Commission considers easing rules on crop rotation to grow more wheat

Speaking during a press conference following the meeting, EU Agriculture Commissioner Janusz Wojciechowski said he was open to the idea, adding that the Commission is currently analysing the suggestion, although no definite decisions have been made yet. [European Union]

The European Commission is open to a German proposal to delay new EU rules on crop rotation in order to increase wheat production in the light of the Ukraine war, after the idea won approval from a number of member states.

Earlier this month, German agriculture minister Cem Özdemir called on the EU to temporarily push back the new rules on crop rotation, originally set to come into force from 2023 as part of the bloc’s reformed Common Agricultural Policy (CAP), by one year in order to up wheat production in the face of Russia’s attack on Ukraine.

This would mean that farmers who grew wheat on a field this year could grow wheat on the same piece of land again in the coming season, allowing more space for grain production.

The idea was presented to EU agriculture ministers for the first time on Tuesday (24 May) during a meeting in Brussels.

Speaking during a press conference following the meeting, EU Agriculture Commissioner Janusz Wojciechowski said he was open to the idea, adding that the Commission is currently analysing the suggestion, although no definite decisions have been made yet.

“I think this should be considered in a situation where [this] would allow those [specially-needed] crops to grow,” he said, specifically referencing wheat.

Despite the fact that the Commissioner conceded that, from an agronomic perspective, it is not a desirable situation to grow the same crops on the same land in the next growing season, he said that “if we need to increase production, that should be allowed”.

“Food security is at stake, not in Europe, but we’re talking about disruption of supply chains of grain to some regions of the world, like North Africa or the Middle East. So we really need to think over a whole range of possible actions to be taken,” he said.

The Commissioner also stated that the idea is supported by a majority of member states.

“We didn’t really hear voices, criticism against what we’re doing – a lot of member states emphasise[d] that this is exactly what needs to be done in this crisis situation,” he said.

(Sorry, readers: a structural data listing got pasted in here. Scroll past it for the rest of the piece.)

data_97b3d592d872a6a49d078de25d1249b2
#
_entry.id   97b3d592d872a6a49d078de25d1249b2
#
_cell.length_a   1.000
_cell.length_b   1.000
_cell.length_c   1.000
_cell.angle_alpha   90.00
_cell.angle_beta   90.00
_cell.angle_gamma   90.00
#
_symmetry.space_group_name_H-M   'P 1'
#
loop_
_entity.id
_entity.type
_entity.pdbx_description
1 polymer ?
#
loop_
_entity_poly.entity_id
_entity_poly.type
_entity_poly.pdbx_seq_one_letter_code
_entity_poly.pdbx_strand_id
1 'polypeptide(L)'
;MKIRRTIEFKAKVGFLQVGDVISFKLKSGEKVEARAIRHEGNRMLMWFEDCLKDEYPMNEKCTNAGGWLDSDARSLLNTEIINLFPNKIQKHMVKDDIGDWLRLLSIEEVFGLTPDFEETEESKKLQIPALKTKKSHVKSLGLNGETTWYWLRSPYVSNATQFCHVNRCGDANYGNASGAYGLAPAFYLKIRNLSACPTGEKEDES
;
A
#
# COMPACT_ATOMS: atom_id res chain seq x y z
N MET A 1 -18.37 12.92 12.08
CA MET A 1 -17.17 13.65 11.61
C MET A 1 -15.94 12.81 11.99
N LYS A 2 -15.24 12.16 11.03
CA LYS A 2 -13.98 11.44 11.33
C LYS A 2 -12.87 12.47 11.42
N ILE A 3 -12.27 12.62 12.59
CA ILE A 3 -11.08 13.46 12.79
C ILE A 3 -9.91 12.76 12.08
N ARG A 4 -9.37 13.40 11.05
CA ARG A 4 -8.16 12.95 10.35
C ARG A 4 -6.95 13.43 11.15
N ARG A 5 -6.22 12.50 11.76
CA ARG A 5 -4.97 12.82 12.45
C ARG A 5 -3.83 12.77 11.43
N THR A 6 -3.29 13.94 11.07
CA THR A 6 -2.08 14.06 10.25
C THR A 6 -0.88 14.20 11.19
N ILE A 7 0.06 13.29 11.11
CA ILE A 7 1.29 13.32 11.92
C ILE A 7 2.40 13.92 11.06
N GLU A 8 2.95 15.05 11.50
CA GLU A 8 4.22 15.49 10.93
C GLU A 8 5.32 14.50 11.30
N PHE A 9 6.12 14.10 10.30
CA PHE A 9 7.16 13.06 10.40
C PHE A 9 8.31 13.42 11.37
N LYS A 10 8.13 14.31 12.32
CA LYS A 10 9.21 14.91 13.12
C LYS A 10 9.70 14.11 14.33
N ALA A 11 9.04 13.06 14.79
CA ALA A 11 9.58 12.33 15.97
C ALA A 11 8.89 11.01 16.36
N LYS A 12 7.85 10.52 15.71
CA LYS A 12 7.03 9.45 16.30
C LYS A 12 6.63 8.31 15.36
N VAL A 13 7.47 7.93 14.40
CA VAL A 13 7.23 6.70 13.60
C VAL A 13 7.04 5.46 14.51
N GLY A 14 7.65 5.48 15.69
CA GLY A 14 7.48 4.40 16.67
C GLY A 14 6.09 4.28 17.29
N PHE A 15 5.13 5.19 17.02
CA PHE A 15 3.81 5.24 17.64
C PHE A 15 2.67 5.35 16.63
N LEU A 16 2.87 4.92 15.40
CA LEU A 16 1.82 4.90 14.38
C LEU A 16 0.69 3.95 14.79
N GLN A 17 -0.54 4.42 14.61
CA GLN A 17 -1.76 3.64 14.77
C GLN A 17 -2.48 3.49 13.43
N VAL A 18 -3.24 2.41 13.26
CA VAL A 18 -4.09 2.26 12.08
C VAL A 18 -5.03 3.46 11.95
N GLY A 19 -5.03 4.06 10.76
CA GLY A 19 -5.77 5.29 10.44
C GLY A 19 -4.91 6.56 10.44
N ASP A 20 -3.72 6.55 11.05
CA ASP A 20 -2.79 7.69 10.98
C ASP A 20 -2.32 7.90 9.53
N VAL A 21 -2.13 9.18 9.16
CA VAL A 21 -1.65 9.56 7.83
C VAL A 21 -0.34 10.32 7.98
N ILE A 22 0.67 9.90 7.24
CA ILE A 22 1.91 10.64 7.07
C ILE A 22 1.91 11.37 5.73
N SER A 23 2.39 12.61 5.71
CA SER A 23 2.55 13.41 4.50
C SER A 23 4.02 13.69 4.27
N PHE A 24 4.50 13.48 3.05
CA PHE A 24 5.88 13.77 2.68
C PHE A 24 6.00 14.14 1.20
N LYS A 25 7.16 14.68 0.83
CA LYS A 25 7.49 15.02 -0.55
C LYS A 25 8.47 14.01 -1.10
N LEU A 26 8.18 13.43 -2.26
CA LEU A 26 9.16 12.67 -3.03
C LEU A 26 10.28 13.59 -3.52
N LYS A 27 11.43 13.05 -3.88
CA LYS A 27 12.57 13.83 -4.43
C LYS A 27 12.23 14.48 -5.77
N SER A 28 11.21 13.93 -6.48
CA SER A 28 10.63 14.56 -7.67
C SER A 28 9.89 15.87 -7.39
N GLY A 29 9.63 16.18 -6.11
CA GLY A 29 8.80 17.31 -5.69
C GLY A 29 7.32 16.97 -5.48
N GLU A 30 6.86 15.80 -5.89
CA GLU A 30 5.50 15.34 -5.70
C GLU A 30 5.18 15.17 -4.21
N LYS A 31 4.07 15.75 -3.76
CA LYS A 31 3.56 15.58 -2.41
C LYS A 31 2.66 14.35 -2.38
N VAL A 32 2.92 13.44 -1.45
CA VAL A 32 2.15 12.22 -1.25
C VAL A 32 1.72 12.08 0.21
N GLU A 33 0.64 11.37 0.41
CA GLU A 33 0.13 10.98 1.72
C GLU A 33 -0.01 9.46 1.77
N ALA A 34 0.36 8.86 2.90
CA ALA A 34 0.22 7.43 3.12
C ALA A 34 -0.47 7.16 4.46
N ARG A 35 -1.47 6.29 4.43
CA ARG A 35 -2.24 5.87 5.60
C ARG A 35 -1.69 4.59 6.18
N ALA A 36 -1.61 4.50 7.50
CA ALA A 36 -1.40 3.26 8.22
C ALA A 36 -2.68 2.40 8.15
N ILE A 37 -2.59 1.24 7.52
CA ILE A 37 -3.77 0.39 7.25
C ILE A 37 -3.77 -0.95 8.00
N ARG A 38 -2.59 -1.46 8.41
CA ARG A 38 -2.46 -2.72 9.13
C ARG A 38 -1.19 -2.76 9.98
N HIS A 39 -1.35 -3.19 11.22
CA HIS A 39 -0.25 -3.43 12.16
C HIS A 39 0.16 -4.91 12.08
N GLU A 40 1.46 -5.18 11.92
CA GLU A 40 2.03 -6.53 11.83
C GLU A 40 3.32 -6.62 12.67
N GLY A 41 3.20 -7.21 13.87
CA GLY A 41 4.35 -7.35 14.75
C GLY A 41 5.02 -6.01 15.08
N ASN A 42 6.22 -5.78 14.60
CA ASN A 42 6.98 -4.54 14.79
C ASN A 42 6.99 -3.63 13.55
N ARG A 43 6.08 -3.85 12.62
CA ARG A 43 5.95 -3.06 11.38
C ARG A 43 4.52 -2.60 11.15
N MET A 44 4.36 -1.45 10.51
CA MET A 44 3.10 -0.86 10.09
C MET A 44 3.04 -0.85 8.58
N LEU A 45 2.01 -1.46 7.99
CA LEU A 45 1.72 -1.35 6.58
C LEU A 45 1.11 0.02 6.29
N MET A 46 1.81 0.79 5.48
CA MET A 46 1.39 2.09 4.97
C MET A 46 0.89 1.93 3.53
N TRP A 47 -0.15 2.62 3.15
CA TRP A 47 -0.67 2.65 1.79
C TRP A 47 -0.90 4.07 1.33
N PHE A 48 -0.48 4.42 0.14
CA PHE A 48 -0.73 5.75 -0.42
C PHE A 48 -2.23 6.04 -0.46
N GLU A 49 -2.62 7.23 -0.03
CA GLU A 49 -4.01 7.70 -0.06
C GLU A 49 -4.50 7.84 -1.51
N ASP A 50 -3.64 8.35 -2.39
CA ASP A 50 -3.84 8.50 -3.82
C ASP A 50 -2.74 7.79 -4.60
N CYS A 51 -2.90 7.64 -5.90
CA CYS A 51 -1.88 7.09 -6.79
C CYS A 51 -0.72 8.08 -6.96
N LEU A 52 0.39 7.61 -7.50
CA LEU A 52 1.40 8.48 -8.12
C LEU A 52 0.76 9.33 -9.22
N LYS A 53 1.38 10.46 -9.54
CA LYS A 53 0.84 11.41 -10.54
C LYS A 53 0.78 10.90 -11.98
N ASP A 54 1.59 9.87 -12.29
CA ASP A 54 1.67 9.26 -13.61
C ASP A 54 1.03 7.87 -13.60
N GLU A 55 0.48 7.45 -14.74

However, sources inside the closed discussion told EURACTIV that the idea was in fact supported by only 8 member states. These include Czechia, Croatia, Italy, Latvia, Lithuania, Hungary, Austria and Sweden, the source said.

The source added that Germany took pains during Tuesday’s meeting to stress that this should be a temporary measure that should not extend past 2023, emphasising that this should not put the EU’s long term environmental goals into question.

Meanwhile, no other member states pushed for an extension of this timeline, the source told EURACTIV.

Germany lobbies EU to suspend crop rotation rules

German Agriculture Minister Cem Özdemir is lobbying the European Commission to postpone a new regulation on crop rotation so that farmers can grow more wheat in view of the war in Ukraine. EURACTIV Germany reports.

The proposal to push the new rules back by one year is meant to “strengthen global supply without worsening other crises like the climate catastrophe and biodiversity loss,” Özdemir explained in a statement on Wednesday.

He called the proposal a “pragmatic solution,” but said the decision to push for this step had not been an easy one. “To be fully honest, we also have to say that there are good reasons for crop rotation,” the statement acknowledged.

The German minister’s proposal had been criticised for example by environmental campaigners for disavowing the important role diverse crop rotations play in strengthening the resilience of agricultural soil.

Calling the proposal “misplaced”, Celia Nyssens of the European Environmental Bureau previously told EURACTIV that crop rotations are “crucial for pest management and soil protection so this will have negative impacts”.

From Özdemir’s perspective, however, easing crop rotation rules is the better alternative to the Commission’s proposal that member states should allow production on fallow lands and would “considerably facilitate farmers’ current cultivation plans and the implementation of EU agricultural subsidies in 2023, without having any significant negative impacts on climate protection or biodiversity.”

[Edited by Gerardo Fortuna/Nathalie Weatherald]

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